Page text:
Gambling your life away | The Triangle

Gambling your life away

Comic by Emily Mah.

Simpsonville, South Carolina was met with a big surprise Oct. 24. A lucky small town resident received the news that they had been the sole recipient of the Mega Millions $1.5 billion dollar lottery prize. This came as a shock as it likely would for anyone. Just last week the prize was hovering around $900 million, but spiked after the word got around that the pool was larger than usual. There’s no doubt this mysterious person is beyond thrilled, and their life is likely changed forever for the better.

But that’s the the bright side of the story. That’s the image that is promoted and promised by large lotteries that prey upon the poor and uneducated people who participate in the lottery. These are the people who participate in the lottery by a large majority. For these people the money that they pour into the promise of riches they can only dream of achieving serves as a sort of regressive tax. That is to say that the price of a lottery ticket is a flat fee, meaning the value of that amount of money is more costly to someone with a lower income than it is for someone who is better off.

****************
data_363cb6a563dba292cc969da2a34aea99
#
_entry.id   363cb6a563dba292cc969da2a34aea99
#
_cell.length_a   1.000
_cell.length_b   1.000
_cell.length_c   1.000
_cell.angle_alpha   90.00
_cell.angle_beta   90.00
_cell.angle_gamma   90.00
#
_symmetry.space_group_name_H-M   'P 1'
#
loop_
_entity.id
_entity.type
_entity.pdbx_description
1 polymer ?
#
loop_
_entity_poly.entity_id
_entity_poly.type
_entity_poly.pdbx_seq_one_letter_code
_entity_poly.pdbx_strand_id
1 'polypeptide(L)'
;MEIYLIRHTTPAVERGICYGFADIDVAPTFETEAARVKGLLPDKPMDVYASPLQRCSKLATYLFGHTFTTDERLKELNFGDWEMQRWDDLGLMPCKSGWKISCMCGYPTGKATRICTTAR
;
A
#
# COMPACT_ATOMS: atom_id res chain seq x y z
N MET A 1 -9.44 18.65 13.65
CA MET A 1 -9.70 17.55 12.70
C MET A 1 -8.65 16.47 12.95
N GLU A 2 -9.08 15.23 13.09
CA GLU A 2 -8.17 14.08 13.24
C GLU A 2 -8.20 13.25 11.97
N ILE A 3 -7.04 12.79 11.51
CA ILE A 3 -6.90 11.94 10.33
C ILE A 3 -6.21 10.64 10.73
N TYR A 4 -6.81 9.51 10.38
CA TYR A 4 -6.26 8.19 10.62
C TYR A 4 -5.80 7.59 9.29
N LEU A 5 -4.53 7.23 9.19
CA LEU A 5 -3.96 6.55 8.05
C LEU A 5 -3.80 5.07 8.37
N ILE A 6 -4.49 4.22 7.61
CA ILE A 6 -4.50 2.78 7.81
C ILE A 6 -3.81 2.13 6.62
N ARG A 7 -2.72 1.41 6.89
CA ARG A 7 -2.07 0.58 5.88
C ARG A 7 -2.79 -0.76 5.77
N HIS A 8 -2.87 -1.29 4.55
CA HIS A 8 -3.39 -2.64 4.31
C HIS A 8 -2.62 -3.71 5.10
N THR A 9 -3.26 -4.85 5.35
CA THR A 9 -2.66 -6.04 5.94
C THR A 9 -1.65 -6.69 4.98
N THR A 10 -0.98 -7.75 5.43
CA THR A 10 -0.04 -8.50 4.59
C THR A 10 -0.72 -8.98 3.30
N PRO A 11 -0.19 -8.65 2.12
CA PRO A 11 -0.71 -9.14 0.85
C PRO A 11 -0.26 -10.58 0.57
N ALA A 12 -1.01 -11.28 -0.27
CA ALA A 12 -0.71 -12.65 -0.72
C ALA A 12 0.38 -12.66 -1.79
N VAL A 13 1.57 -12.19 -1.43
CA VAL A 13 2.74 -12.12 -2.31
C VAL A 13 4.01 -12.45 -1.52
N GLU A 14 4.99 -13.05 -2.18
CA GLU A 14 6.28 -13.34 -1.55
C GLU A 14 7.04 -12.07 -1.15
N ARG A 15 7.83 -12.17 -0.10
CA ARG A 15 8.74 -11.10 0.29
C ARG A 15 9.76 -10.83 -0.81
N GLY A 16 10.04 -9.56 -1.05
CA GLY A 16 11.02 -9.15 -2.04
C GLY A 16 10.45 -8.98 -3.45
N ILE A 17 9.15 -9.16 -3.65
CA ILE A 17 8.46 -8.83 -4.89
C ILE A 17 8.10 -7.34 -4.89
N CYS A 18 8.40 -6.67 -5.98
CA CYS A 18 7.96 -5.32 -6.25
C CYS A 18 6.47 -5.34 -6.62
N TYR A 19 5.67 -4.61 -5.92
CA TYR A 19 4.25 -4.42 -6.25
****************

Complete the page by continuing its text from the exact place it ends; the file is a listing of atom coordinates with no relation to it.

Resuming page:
Lower income, often uneducated, families, are sometimes forced to gamble on odds that would be considered illegal by most gambling laws in the country for the chance at wealth that they desperately need, but have no other means to achieve for a variety of reasons. This leads to a system that preys upon those who are already struggling by misleading them and promising them something they will most likely never achieve.

On top of that, as much as 39.6 percent of earnings in lottery winnings can be taken by government taxes. Taxes are important and necessary for a government to run functionally, but regressive taxes are often unfair and abusive and lead to the poor paying a higher percent of their income than the wealthy. Then on top of that, the government is profiting off of what is construed as a choice, but it is really a last hope for many of the people who are participating.

You can argue that participating in the lottery comes down to the individual and that no one forces you to pay it, like they would a tax, but this is a system that is designed to specifically target and victimize lower income families to wager money on a negligible chance at achieving a life they deserve.